On July 21, the House Committee on Science and Technology Subcommittee on Research and Science Education put women’s participation in the sciences in the spotlight.
Subcommittee Chairman Daniel Lipinski (D-IL) opened the hearing saying, “Over the past decades, girls and women have made substantial gains in breaking down barriers in both education and the workforce. However, women’s participation rates in certain STEM disciplines remain disproportionately low. According to NSF, although women earned more than half of all science and engineering bachelor’s degrees in 2006, they earned only about 20% of degrees in engineering, computer science, and physics.”
This figure is supported by numbers compiled by the American Institute of Physics Statistical Research Center, viewable here.
Lipinski went on to say that “We know that women can face unique challenges throughout the STEM pipeline,” and that “… more can be done to encourage women in these fields.”
Ranking member, Vernon Ehlers (R-MI) echoed Lipinski’s sentiment, calling math and science education “essential to the future of American economic competitiveness” and declaring that the “lack of female participation in these areas is a great hindrance that must be remedied.” Ehlers also voiced his “dismay” that women only make up 21 percent of physics bachelor’s degrees.
Hearing witnesses included Alan Leshner, CEO of the American Association for the Advancement of Science (AAAS); Marcia Kropf, COO of Girls Incorporated; Sandra Hanson, Professor of Sociology at Catholic University; Barbara Bogue, Associate Professor of Engineering Science and Mechanics and Women in Engineering at Penn State College of Engineering; and Cherryl Thomas, President of Ardmore Associates LLC, a construction management company.
Leshner offered an overview of AAAS’ efforts in this area, and reviewed the current state of women in the sciences, perhaps best surmised by his exclamation that, “The gap is real, the gap exists.” Leshner explained that while “At K-12 levels the participation gaps between males and females have disappeared,” in many science and math courses “some serious challenges remain” including science and math education standards that are “way too low for all students.”
Leshner later discussed the end of the science pipeline saying, “It’s more problematic that even when women do pursue science degrees many leave the scientific workforce because of a lack of career opportunities that enable them to do a better job balancing having a career and a life outside the laboratory. Fortunately there have been some, but frankly too few federal programs as well as changes in culture in some institutions to change this.”
Kropf’s organization, Girls Incorporated, has received NSF funding and has served over 750,000 young women. Kropf argued that “substantial gaps remain,” and encouraged support for the NSF’s informal education programs, federal support for teacher development in informal and gender equity teaching, and the application of Title IX, which has become shorthand for women’s athletics, but actually forbids gender discrimination in “any education program or activity receiving Federal financial assistance.”
Hanson discussed the status of research dealing with gender in science education which she says dismisses the “myth” that boys are innately more interested and better at science and math than girls. Hanson contends that a shift begins as early as second grade when girls move away from a science, or math focus. Hanson also described a study of science textbooks which found that images of male scientists outnumber women 2 to 1.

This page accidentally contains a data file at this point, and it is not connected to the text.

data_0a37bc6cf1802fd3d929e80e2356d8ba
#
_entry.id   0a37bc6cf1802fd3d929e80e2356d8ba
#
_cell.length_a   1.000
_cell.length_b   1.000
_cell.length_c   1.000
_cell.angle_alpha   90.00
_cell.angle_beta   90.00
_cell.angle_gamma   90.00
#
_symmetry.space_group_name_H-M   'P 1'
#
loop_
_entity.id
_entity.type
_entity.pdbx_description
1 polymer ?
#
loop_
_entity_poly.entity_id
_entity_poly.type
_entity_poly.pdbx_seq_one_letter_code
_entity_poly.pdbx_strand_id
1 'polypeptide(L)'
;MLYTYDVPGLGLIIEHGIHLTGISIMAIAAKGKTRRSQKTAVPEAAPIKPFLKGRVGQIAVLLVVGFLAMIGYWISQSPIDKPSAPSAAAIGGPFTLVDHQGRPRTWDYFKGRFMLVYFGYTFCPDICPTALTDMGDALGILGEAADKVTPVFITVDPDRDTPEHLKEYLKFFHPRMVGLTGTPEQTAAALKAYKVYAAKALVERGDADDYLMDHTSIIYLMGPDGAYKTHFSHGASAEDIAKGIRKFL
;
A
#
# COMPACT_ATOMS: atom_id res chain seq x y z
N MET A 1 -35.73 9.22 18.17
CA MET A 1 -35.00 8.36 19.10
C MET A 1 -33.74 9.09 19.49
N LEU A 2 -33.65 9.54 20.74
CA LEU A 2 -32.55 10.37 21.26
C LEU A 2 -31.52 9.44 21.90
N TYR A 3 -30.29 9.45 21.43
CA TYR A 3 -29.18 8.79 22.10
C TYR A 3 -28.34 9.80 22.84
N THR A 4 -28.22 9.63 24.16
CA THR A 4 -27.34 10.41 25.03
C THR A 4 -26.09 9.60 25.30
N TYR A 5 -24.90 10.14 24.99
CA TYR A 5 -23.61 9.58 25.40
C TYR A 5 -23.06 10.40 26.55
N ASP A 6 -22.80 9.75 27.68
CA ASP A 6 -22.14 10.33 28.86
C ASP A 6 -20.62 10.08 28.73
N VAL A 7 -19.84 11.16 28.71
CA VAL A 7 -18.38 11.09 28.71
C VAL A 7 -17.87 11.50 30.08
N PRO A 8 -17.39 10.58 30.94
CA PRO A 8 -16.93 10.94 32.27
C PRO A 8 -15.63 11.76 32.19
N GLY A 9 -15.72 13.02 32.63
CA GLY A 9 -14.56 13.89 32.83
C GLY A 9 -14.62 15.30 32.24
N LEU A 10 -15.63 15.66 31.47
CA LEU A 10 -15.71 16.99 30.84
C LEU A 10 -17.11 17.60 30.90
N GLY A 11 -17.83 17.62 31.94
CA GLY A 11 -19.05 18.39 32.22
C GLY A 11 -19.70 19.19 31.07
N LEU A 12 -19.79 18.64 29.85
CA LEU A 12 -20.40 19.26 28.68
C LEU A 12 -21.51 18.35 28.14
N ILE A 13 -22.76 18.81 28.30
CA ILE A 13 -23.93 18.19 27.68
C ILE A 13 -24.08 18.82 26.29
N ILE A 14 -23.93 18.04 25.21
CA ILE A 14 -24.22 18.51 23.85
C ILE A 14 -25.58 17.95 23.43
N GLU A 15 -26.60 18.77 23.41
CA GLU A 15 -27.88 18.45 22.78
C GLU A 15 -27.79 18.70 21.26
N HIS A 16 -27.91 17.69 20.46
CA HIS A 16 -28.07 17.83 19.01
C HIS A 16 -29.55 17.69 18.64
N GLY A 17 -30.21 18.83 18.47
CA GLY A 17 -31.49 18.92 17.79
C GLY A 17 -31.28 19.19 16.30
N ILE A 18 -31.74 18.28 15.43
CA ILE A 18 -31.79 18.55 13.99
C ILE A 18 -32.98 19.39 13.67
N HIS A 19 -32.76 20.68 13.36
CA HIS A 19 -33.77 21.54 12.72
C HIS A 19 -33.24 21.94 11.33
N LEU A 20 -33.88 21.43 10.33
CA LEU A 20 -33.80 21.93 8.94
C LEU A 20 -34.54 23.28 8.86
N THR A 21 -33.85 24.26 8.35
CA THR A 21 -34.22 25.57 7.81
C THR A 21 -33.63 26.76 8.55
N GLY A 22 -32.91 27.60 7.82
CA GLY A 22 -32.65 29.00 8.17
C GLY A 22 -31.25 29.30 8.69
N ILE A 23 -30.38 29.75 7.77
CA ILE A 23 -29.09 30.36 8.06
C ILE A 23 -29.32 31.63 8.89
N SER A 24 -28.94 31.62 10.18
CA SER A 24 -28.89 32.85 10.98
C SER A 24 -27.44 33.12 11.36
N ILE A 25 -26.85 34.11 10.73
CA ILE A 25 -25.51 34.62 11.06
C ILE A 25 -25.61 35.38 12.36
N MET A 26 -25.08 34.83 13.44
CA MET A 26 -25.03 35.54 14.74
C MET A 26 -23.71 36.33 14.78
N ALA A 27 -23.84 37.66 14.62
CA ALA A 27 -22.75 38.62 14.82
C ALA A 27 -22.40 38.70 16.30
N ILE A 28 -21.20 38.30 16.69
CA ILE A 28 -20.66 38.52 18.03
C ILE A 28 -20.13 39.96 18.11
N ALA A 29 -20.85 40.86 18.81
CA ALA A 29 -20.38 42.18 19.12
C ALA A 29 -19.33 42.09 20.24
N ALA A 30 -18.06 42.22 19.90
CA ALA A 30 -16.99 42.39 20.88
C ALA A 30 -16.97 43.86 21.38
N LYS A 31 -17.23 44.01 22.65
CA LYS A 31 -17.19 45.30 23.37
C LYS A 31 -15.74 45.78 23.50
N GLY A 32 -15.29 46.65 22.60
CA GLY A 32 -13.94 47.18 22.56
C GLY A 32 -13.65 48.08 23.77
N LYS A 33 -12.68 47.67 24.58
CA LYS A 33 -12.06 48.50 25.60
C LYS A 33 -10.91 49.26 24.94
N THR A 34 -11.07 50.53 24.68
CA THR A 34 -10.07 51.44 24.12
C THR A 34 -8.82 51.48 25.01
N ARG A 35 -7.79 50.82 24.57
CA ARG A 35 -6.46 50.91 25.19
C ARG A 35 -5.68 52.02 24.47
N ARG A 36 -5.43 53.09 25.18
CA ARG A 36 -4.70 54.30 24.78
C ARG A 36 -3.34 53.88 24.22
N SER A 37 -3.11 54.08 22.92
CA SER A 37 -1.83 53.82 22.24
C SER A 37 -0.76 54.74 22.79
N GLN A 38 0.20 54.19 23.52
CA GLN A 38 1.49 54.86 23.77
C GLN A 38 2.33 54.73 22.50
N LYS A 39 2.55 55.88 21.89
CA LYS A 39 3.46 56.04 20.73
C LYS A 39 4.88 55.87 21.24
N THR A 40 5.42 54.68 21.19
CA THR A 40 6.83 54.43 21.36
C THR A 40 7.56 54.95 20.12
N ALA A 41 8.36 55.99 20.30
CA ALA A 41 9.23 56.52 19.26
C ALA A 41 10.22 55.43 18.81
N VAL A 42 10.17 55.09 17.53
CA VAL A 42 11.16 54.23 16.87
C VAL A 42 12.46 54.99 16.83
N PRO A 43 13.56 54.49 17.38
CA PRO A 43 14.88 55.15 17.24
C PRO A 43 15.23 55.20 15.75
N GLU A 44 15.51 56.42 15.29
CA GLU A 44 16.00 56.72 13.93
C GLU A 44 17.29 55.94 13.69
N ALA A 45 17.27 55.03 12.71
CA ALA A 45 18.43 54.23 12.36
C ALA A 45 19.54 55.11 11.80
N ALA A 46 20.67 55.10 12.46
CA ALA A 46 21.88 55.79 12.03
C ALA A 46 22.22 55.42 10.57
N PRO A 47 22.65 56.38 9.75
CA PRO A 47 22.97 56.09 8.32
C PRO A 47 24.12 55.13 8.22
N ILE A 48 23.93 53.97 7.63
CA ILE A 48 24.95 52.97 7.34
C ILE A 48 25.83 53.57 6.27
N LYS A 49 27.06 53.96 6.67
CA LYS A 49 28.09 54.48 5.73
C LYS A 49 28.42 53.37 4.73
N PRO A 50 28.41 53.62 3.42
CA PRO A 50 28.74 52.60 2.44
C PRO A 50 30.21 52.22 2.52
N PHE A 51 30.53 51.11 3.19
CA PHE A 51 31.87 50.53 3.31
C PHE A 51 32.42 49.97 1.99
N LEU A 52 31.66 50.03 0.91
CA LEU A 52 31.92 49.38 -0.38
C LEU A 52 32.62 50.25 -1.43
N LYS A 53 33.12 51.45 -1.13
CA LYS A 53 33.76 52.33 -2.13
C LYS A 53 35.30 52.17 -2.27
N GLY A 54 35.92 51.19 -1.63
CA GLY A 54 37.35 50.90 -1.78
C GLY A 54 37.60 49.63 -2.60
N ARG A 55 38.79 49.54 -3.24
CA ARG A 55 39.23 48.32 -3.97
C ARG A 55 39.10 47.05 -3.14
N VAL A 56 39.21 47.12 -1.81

Bogue suggested that “the federal government should require meaningful assessment of funding activities aimed toward the goal of broadening participation.” Bogue offered Title IX reviews conducted by NASA as a model. Bogue also argued for greater research through the NSF, climate studies that could uncover stealth barriers for women in engineering like unwelcoming classrooms, or lack of accommodations.
Thomas offered her life story as indicative of challenges facing women in engineering. Addressing the topic of challenges attracting and retaining women in the sciences, Thomas discussed the impact of “exposure at an early age, encouragement and nurturing of ideas, the pervasive tendency to promote the sciences as career fields for boys and men, although medicine is the exception to this rule.”
During an abbreviated question and answer session, Rep. Marcia Fudge (D-OH) asked, “how do we incorporate in an informal education way, dealing with the underrepresented groups in the STEM fields, and how do we get to young women, especially African American women… and what best practices can we use?” Respondents suggested one-on-one time with women practitioners and more resources for laboratories and field trips in schools serving underrepresented populations.
Lipinski asked why female representation in some fields like physics and computer science was so low. Leshner suggested an “absence of highly visible role models” was partially responsible.
Ehlers drew on Lipinski’s point when he asked why female representation in the sciences in the United States lags behind other post-industrial societies. Hanson suggested a number of factors including different school models in other countries, universal access to medicine, and a different concept of work/life balance. Bogue interjected that, “With role models, it’s very important to understand that there are very negative role models out there too. If you have people in science, engineering, and mathematics who are demonstrating to people that there is no life outside of those fields, or who are representing it in that way, then that really is a big discouragement factor for students.”